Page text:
Dungeons and Dragons: Tactics

Review

posted 1/29/2008 by Cyril Lachel
other articles by Cyril Lachel
One Page Platforms: PSP
It's a crazy world we live in. For the past two years the only tactical role-playing game on the PSP was a disappointing Lord of the Rings RPG put out by Electronic Arts. Yet here we are two years later and all of a sudden we're swamped with nothing but big budget tactical RPGs. In the second half of 2007 we have and Dungeons & Dragons Tactics, the amazing Jeanne D'Arc and a remake of the original Final Fantasy Tactics ... not to mention the Japan-only R-Type Tactics. It's as if tactical role-playing games was to the PSP what first-person shooters is to the next generation console, that one genre of games that everybody is dying to have.

Unfortunately because of how many high quality RPGs are hitting the PSP at the same time it's almost impossible to talk about one without comparing it to the others. That's the biggest problem with Dungeons & Dragons Tactics, Atari's newest portable role-playing game. It's extremely difficult for me to simply erase all of my memories of Jeanne D'Arc, especially since I just recently finished going through that 30 hour epic. Yet I'm going to do my best to not taint this review with too many unfair comparisons, because this tactical Dungeons and Dragons game deserves to be evaluated on its own merits.

Right from the very start you'll notice that Dungeons & Dragons Tactics is a dark and gloomy adventure game. Instead of giving you a fantastical world full of amazing vistas and exciting battlefields, you get boring corridors and depressing dungeons. While other PSP tactical role-playing games are going for a cartoon-style look, Dungeons & Dragons Tactics wants to be as realistic as it can; a bold style choice that continues to come back to haunt this game.

The story of Dungeons & Dragons Tactics is right out of the pen and paper game; it's all generic adventure plotting, featuring huge monsters, towns under attack and a world that needs you to rescue it. It's also extremely convoluted and full of boring characters chatting your ear off about all of the things that need to change and how the world needs a new hero. You play that hero, a figure that is up to the task of leading a small group of warriors on a quest to defeat all sorts of fantasy nonsense.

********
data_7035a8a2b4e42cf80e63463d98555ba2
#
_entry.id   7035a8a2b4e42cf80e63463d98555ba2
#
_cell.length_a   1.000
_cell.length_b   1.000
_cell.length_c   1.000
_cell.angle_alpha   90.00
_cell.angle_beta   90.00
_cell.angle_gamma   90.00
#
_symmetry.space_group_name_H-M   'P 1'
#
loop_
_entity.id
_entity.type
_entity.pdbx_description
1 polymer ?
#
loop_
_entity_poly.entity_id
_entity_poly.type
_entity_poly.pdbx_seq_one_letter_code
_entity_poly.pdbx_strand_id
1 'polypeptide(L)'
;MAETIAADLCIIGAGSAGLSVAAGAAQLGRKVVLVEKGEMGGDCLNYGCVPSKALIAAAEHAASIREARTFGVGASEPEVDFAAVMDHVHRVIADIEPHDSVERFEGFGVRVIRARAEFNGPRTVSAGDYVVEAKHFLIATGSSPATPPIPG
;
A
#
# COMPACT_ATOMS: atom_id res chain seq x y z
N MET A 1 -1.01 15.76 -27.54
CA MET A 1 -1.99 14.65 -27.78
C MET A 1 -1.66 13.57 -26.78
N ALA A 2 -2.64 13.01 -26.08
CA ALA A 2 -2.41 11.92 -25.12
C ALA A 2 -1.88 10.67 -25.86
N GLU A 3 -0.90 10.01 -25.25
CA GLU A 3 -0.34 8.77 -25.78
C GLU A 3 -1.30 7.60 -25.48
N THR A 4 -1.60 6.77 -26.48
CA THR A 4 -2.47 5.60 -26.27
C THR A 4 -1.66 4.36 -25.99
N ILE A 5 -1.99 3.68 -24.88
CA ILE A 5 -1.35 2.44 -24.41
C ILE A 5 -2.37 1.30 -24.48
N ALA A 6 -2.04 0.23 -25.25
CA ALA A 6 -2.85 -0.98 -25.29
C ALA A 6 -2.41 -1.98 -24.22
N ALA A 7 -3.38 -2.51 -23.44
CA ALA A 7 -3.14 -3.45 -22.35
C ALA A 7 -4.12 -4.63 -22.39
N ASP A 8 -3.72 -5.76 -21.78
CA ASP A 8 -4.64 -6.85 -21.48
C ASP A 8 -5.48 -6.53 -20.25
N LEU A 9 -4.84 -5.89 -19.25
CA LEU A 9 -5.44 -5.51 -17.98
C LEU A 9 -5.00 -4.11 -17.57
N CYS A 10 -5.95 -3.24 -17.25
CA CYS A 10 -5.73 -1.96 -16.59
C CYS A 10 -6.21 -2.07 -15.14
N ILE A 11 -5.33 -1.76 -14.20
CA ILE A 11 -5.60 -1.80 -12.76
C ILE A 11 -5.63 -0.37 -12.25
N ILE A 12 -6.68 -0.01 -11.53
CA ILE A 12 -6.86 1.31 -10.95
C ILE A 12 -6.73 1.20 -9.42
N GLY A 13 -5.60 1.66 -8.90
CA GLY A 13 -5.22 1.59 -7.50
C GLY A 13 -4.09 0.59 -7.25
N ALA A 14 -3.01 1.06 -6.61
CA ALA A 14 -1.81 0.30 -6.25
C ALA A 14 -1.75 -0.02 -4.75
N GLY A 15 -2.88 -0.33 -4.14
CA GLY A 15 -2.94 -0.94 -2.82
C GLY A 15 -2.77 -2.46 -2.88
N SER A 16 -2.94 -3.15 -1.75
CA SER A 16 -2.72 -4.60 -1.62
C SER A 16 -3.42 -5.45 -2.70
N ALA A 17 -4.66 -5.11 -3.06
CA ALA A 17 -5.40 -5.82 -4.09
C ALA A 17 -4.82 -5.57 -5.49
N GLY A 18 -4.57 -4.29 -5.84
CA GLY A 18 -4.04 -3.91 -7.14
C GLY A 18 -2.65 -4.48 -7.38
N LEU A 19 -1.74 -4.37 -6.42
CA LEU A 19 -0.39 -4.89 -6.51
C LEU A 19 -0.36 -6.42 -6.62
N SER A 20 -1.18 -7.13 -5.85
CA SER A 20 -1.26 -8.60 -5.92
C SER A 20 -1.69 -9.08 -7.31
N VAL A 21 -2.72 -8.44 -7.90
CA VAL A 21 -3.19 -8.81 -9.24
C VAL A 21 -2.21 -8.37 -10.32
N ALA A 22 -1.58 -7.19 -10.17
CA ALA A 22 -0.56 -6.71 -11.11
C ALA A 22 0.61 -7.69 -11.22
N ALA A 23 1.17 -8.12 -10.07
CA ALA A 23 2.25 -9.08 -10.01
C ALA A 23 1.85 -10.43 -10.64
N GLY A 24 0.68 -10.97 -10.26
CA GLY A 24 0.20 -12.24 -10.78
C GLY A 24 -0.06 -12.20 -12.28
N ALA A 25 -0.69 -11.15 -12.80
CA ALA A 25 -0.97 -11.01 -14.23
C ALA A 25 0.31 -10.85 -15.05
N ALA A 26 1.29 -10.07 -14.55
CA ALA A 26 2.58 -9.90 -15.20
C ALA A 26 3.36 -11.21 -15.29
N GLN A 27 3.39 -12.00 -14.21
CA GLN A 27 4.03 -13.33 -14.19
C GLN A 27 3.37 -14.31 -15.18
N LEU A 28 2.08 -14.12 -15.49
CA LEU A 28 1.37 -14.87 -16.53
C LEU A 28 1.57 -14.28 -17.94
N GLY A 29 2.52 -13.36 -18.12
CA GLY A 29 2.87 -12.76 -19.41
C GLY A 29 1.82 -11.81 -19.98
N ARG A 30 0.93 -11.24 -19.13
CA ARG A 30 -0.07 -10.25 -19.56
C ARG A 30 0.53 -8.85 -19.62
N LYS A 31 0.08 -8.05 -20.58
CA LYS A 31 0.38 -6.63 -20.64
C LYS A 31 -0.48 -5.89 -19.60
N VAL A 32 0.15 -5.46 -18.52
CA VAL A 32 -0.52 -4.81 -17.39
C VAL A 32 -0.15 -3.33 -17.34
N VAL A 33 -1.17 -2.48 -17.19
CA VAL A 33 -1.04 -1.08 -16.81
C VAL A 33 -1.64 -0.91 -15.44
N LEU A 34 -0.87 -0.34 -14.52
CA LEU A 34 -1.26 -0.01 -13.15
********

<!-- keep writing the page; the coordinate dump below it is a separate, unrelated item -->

You do that by taking part in a turn-based role-playing game; essentially you move your character and then the enemy moves. Back and forth the two of you go until one of the sides has been defeated. Here's hoping that it was the bad guys that perished, because otherwise you're going to have to load your game again and try a second time. Either way, expect to do a lot of waiting and planning as you take your small team to victory.

Dungeon & Dragons games have a reputation for being insufferably difficult for new fans to pick up. Often these games will expect you to know what kind magic defeats what kind of monster, who the best warriors are and how to take advantage of that installment's rules (and loopholes). Thankfully Dungeons & Dragons Tactics is a little easier to manage. Based on the recently created 3.5 edition rule set, Dungeons & Dragons Tactics is a fairly easy game to get into. Once you've picked and customized your hero it's off to take part in one small skirmish after another. Eventually you'll run into massive battles, but for the most part the game's missions are bite-sized pieces of entertainment that fit perfectly on a handheld console. Thankfully most of these missions don't require you to have the rules memorized, at its core Dungeons & Dragons Tactics tries to be an accessible adventure that can stand on its own legs.

The operative word there is "tries." Dungeons & Dragons Tactics can try all it wants, but this game is definitely not the poster child for accessible RPGs. Navigating this game is much more difficult than it needs to be, often giving me the impression that the developers went out of their way to make this as difficult as humanly possible. And it's not just working through the various pause menus, it's also frustratingly difficult to pick up dropped treasure and customize your characters. To make everything worse the whole process is extremely slow, which makes doing any actual role-playing feel like a thankless job.

Sadly it's not just the menus that will get on your nerves. It's also worth mentioning that even the simplest items are often marred by questionable design decisions. For example, who knew that picking up treasure would be such a monumental pain in the butt? Like a lot of modern role-playing games, Dungeons & Dragons Tactics keeps track of how many items you are carrying and has that affect your overall stats (such as your speed, etc.). But in this game you'll never actually know how much something weighs until you've picked it up ... and even then you actually have to go looking to figure out how it's going to affect your character. I'm not saying that everything needs to be spelled out for the game playing audience, but the developers certainly could have thrown us a bone and given us the information we actually need to play in this world. This is but one of the numerous oversights that plague this Kuju Entertainment developed game.
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